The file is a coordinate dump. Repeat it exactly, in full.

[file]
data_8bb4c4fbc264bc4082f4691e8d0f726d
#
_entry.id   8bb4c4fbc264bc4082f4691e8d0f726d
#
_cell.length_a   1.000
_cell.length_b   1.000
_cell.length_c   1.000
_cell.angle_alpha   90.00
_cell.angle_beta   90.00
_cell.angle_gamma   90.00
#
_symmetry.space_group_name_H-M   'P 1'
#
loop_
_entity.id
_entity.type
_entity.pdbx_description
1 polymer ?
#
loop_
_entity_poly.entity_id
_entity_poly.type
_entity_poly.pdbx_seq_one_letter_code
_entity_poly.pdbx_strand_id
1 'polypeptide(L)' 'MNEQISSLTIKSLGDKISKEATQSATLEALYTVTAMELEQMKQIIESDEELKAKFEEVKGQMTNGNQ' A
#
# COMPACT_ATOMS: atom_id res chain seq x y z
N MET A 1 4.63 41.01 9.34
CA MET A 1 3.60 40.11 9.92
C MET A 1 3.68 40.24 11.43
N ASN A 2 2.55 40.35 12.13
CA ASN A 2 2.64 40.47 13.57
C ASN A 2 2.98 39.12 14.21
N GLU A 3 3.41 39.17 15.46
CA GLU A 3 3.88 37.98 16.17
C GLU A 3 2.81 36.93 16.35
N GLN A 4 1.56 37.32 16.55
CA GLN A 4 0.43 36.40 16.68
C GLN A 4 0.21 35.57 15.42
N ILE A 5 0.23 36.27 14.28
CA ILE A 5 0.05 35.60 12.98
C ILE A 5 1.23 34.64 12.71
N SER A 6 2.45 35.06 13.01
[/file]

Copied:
data_8bb4c4fbc264bc4082f4691e8d0f726d
#
_entry.id   8bb4c4fbc264bc4082f4691e8d0f726d
#
_cell.length_a   1.000
_cell.length_b   1.000
_cell.length_c   1.000
_cell.angle_alpha   90.00
_cell.angle_beta   90.00
_cell.angle_gamma   90.00
#
_symmetry.space_group_name_H-M   'P 1'
#
loop_
_entity.id
_entity.type
_entity.pdbx_description
1 polymer ?
#
loop_
_entity_poly.entity_id
_entity_poly.type
_entity_poly.pdbx_seq_one_letter_code
_entity_poly.pdbx_strand_id
1 'polypeptide(L)' 'MNEQISSLTIKSLGDKISKEATQSATLEALYTVTAMELEQMKQIIESDEELKAKFEEVKGQMTNGNQ' A
#
# COMPACT_ATOMS: atom_id res chain seq x y z
N MET A 1 4.63 41.01 9.34
CA MET A 1 3.60 40.11 9.92
C MET A 1 3.68 40.24 11.43
N ASN A 2 2.55 40.35 12.13
CA ASN A 2 2.64 40.47 13.57
C ASN A 2 2.98 39.12 14.21
N GLU A 3 3.41 39.17 15.46
CA GLU A 3 3.88 37.98 16.17
C GLU A 3 2.81 36.93 16.35
N GLN A 4 1.56 37.32 16.55
CA GLN A 4 0.43 36.40 16.68
C GLN A 4 0.21 35.57 15.42
N ILE A 5 0.23 36.27 14.28
CA ILE A 5 0.05 35.60 12.98
C ILE A 5 1.23 34.64 12.71
N SER A 6 2.45 35.06 13.01